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Wednesday, April 13, 2011

Some Love for Masters First-Timer Jason Day

Why, you may wonder, am I not looking at the swing of Charl Schwartzel, the newest Masters champion? The answer is simple: I already did! Back in January I did this look at Schwartzel's swing right after he defended his Joberg Open title. I was ahead of the curve!

Instead, I'm going to look at Jason Day's swing. You can make a decent argument that Jason played the best of anyone in the field, given that he was playing the Masters for the first time. (You can't give him the title, of course... but you can make the argument.)

Here's a swing analysis from professional Dan Whittaker, done after the second round at the Masters. (Talk about timely!) I'm just going to look at a couple of points for this post, but feel free to learn everything you can from his entire analysis. ;-)



I've lifted a couple of frames from the video. The positions on the left side are from Jason's win at the 2010 HP Byron Nelson, and the ones on the right are from his second shot on 18 at the Masters last Friday. The little yellow lines on the bottom pics were drawn by Dan Whittaker; you can ignore them in terms of what I'm saying, but I added the two vertical black lines.

Jason Day -- swing positions

There are two things I want to point out, one thing that's different and one thing that's the same.

The difference? Last year Jason was standing taller with his weight more back on his heels. This year he's taken a more athletic stance -- which means he has a bit more knee bend and leans slightly more forward from his waist -- which puts his weight more over the balls of his feet. This lets him keep his balance more easily and swing a bit more freely. Just compare the two swings -- which looks like it will send the ball farther to you?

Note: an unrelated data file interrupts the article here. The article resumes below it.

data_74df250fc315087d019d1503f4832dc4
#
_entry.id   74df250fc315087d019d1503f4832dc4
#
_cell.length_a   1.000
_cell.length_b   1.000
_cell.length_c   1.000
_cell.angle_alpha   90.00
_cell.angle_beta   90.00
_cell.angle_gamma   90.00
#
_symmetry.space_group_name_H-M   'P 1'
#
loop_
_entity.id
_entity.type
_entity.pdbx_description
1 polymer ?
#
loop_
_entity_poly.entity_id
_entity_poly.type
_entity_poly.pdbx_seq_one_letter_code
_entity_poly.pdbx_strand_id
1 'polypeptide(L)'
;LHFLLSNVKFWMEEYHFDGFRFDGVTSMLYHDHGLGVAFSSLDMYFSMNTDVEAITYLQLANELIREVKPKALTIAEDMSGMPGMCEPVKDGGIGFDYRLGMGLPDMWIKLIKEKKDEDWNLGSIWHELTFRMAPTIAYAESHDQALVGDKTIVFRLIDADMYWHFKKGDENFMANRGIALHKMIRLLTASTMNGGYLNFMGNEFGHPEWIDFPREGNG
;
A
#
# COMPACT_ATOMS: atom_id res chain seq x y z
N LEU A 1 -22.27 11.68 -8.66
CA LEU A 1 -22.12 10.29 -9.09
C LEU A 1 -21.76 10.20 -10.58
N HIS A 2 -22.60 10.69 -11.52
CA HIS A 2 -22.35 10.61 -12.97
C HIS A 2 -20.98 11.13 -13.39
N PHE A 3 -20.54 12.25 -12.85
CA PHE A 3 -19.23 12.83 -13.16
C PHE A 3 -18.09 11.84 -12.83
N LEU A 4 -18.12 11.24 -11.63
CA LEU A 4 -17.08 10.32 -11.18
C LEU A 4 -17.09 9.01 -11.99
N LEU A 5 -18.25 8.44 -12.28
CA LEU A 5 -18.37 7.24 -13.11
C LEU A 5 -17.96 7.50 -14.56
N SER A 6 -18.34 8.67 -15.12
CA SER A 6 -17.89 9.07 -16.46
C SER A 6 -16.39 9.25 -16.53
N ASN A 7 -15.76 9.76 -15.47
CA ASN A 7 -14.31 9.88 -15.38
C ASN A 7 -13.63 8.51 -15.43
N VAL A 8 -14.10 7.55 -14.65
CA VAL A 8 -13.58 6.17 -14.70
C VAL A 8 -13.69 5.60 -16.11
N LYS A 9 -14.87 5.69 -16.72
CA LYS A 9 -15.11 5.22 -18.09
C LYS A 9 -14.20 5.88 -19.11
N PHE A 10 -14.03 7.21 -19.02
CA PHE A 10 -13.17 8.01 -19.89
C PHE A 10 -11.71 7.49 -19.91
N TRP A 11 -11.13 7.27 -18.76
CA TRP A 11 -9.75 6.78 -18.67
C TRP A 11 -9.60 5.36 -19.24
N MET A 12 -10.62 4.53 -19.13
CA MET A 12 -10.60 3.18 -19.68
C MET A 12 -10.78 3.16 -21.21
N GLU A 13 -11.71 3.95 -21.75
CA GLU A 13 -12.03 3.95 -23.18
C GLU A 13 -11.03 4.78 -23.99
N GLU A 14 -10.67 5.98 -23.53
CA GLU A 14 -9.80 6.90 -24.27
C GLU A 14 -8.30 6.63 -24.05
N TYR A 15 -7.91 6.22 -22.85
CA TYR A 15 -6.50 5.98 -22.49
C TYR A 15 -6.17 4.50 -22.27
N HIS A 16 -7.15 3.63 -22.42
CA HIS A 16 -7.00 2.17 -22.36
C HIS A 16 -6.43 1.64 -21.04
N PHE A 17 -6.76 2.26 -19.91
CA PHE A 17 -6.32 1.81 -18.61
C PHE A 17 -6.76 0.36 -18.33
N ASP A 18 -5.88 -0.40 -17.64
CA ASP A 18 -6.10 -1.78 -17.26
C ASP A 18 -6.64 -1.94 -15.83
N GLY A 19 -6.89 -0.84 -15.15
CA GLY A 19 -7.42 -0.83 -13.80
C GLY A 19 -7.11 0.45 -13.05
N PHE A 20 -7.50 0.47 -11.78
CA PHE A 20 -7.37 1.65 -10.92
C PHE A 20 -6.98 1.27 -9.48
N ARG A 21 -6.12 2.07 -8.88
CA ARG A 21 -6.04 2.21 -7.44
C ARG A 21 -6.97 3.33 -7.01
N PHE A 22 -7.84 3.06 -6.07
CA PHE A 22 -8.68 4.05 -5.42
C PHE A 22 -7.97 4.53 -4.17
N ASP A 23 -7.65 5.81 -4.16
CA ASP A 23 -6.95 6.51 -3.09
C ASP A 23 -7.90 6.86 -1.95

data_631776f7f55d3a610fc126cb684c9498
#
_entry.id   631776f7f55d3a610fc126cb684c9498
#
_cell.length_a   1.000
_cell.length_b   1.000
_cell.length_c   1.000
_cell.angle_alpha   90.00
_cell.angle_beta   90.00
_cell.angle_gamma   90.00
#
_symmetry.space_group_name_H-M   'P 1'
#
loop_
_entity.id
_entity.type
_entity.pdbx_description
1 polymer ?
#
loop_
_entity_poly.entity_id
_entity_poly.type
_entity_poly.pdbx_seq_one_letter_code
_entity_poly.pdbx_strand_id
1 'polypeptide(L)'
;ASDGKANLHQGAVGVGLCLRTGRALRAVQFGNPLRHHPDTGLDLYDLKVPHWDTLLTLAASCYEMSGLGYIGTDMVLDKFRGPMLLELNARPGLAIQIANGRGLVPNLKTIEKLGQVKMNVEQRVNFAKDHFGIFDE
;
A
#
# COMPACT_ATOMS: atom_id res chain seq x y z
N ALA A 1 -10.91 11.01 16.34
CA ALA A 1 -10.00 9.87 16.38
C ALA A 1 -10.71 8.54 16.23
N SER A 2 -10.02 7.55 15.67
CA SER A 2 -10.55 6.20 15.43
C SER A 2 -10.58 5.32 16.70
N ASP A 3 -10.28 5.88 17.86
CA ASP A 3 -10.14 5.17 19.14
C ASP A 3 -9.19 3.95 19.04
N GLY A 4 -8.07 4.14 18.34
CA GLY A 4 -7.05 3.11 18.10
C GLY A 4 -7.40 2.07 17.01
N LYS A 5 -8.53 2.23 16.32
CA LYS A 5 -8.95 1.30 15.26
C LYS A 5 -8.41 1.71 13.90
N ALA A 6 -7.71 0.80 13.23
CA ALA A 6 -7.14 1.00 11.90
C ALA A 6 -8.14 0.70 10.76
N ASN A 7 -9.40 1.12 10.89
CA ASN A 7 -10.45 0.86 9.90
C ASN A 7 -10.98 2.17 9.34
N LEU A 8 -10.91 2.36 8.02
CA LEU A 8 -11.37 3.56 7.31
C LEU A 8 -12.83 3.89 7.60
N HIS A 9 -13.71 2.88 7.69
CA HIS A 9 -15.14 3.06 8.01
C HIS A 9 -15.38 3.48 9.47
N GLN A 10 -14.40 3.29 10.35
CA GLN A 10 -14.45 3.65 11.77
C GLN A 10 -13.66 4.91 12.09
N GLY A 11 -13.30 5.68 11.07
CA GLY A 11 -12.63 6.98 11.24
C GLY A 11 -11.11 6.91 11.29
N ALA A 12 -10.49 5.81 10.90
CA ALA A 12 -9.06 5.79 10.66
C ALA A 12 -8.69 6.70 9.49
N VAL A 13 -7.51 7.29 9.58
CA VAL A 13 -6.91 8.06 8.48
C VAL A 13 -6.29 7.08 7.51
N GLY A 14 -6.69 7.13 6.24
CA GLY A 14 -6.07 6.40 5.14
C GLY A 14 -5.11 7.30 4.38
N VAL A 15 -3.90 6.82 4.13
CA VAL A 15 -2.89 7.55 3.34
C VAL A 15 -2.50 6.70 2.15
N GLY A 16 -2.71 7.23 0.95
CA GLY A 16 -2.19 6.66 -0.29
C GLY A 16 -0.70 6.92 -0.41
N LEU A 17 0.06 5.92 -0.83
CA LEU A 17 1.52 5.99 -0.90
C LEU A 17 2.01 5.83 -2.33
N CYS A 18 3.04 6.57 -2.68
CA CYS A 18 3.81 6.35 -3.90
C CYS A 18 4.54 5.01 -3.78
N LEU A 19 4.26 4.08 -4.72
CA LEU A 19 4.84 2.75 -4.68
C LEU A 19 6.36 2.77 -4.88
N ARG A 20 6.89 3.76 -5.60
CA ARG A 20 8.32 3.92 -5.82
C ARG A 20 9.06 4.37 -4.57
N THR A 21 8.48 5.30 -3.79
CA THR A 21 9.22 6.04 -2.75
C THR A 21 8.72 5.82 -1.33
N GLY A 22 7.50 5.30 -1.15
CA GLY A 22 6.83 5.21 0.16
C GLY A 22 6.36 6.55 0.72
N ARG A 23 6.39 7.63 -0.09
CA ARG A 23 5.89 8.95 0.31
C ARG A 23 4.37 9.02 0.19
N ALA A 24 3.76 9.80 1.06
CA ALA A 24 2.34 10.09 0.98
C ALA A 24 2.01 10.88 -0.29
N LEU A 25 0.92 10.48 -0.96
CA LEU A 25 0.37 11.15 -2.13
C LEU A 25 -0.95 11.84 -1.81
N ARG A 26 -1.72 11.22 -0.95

So what stayed the same? Jason still keeps the club "in front of him." That's the reason he played so well in the past despite being a bit too much on his heels. I'm sure many of you get confused by that statement, so here's a good chance to understand it.

See those vertical black lines I drew through Jason's hands? See how they are just barely outside his right shoulder at the top of the swing? That means his hands are "in front of him." If they were farther behind his shoulder, he would be more in danger of getting stuck. (Note to self: Do a post with a "keeping your hands in front of you" drill.)

For comparison look at Tiger, who's notorious for getting stuck. He has traditionally had his hands much further behind him at the top. If you look at footage of his new swing with Foley (yes, there's some up on YouTube) you'll see that his hand position and posture now look more like Day's. Woods is on a flatter plane than Day but he's leaning more forward, which has the effect of making him carry his hands higher and putting them "closer" to his shoulder.

Now back to Day. If you compare where Jason's hands are relative to his feet (look at the black lines) you'll see that his hands are also more over the balls of his feet at the top of his backswing. In other words, they aren't behind him. All of his motion goes into hitting the ball, not trying to get his hands around his body.

These are the two things I think you can learn from Jason Day -- take a more athletic posture at address and keep your hands more "in front of you." Rather than trying to stretch your hands back behind you, focus on turning your shoulders more fully. That will give you more power with less stress.

Just look what it did for Jason. Not bad for a Masters virgin.... not bad at all.

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